The General Aviation Manufacturers Association recently released figures that show how the Mexican aerospace manufacturing may be on the upswing for the first time since 2008, according to an article for Albuquerque Business First. In fact, billing over the first six months in 2013 was $2.2 billion higher than amount from the same period in the previous year. With a growing demand for airplanes, manufacturers will have to partner with suppliers that can help them continue to pump out aircraft, while keeping costs low.
Suppliers In Mexico Are A Strong Option
India and China were once thought of as the best place for aviation manufacturers to produce equipment needed to construct planes. But now companies are beginning to pour funds into Mexico. They are teaming up with shelter companies in Sonora, Baja California or Chihuahua, and setting up their own facilities to supplement manufacturing efforts. Because of this, Mexico is now a hotbed for aerospace manufacturers. According to an article for the Guardian, the country has aspirations to become one of the world's top 10 aviation suppliers, and it is well on its way.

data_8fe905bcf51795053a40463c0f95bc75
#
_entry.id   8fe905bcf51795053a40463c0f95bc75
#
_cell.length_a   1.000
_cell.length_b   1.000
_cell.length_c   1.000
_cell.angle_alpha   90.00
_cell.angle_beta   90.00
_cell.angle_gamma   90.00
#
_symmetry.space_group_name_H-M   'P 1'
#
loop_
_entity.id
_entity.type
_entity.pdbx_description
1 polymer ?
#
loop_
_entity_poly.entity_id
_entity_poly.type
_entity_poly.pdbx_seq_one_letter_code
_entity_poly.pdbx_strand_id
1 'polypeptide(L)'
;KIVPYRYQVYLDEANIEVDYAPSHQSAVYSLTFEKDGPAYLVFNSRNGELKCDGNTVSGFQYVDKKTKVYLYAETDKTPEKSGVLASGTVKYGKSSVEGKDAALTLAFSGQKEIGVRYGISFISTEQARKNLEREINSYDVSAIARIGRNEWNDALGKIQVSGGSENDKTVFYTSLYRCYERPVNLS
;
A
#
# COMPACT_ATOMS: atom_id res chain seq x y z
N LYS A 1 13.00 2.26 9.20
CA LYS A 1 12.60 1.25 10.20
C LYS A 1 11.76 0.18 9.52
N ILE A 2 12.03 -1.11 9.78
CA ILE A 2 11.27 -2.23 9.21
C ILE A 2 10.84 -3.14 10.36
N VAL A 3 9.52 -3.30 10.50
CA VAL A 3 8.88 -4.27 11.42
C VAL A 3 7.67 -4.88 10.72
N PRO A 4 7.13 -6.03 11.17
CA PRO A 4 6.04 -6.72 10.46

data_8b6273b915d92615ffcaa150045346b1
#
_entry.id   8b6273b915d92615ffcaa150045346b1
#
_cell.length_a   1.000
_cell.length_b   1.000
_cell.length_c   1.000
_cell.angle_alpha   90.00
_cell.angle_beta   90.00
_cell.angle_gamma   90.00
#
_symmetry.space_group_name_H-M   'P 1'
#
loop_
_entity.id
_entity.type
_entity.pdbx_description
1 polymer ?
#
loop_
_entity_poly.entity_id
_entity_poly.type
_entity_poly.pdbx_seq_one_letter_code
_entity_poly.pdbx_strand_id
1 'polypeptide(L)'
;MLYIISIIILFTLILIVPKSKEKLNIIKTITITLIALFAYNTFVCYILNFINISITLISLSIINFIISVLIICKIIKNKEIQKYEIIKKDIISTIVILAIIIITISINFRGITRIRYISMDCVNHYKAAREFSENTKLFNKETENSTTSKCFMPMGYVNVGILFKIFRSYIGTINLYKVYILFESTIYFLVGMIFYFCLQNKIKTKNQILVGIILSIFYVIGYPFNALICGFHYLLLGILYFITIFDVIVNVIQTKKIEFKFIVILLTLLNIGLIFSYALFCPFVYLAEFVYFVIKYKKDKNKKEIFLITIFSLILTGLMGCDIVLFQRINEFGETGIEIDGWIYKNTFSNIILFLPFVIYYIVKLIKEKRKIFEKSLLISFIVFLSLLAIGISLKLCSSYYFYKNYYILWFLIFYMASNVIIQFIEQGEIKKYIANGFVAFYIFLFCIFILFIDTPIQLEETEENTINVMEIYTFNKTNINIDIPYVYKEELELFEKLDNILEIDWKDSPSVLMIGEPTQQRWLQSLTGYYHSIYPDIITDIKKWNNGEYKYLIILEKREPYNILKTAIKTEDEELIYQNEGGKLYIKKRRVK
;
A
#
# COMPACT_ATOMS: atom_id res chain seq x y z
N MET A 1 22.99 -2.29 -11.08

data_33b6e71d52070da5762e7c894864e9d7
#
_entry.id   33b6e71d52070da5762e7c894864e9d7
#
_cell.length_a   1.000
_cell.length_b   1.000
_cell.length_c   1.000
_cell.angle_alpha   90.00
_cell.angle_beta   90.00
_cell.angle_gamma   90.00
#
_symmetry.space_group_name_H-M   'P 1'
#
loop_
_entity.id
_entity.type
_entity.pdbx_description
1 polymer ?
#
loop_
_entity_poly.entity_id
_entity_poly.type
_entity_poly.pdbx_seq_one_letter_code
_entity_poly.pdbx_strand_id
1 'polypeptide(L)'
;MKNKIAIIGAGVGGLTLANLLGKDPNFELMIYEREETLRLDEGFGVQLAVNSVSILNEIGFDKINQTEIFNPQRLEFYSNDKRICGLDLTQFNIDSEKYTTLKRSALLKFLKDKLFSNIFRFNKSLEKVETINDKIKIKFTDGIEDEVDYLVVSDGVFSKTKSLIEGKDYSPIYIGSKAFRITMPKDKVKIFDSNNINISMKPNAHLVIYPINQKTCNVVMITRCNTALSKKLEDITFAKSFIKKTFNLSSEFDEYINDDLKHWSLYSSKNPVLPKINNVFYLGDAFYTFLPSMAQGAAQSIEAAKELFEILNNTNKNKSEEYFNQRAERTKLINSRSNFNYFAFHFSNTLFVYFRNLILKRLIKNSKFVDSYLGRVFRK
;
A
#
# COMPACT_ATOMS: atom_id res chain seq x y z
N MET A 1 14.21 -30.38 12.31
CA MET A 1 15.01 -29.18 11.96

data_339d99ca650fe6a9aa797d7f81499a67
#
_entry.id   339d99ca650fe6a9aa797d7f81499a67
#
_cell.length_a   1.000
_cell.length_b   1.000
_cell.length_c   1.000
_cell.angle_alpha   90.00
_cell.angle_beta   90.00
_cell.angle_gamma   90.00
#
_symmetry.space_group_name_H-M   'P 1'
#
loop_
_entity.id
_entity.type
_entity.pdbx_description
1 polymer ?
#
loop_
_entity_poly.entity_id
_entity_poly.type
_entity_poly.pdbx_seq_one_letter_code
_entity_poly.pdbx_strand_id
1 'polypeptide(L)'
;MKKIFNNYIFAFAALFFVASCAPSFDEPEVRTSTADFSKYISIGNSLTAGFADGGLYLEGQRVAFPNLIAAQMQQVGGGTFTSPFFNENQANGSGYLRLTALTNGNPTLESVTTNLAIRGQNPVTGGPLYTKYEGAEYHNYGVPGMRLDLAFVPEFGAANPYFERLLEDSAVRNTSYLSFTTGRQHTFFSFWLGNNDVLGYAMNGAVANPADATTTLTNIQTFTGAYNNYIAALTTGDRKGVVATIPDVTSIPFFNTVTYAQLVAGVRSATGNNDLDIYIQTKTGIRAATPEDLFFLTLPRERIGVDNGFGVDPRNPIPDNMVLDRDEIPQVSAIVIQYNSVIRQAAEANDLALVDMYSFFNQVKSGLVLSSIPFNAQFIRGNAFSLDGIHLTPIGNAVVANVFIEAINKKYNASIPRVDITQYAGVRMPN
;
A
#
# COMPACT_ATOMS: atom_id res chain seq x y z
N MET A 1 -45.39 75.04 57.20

"Our country is attracting the biggest share of aerospace investment worldwide," Carlos Bello Rocha, head of Mexico's Aerospace Industry Federation, told the news source.
Aviation Exports Are On The Rise
A growing number of suppliers are seeing the offshoring benefits of leasing a facility in Mexico to improve production. The Guardian reported about 20 new projects have already been booked in the country during 2013. Aviation exports have double since 2009 and in 2012, the amount of items shipped out of the county reached $5.4 billion. Suppliers that have set up shop across the border are already experiencing high cost savings of between 28 to 34 percent when compared to other countries where suppliers have a large presence.
Being able to produce wire harnesses, fuselages, landing gear, engine parts and turbines, composites, fuel level indicators and interiors, as well as a host of other different aviation items at low costs is key. With the aid of shelter companies in Mexico, suppliers can maximize revenues when distributing their products to aerospace manufacturers. These firms already have a leg up on the competition be being so close to manufacturers in the U.S.
"The country's main asset is that it borders the US, the top market for commercial and military aviation." Alfredo Nolasco, spokesman for Bombardier Mexico, told the Guardian. "Being so close enables us to deliver parts in eight days at the most, compared with more than 20 in Asia."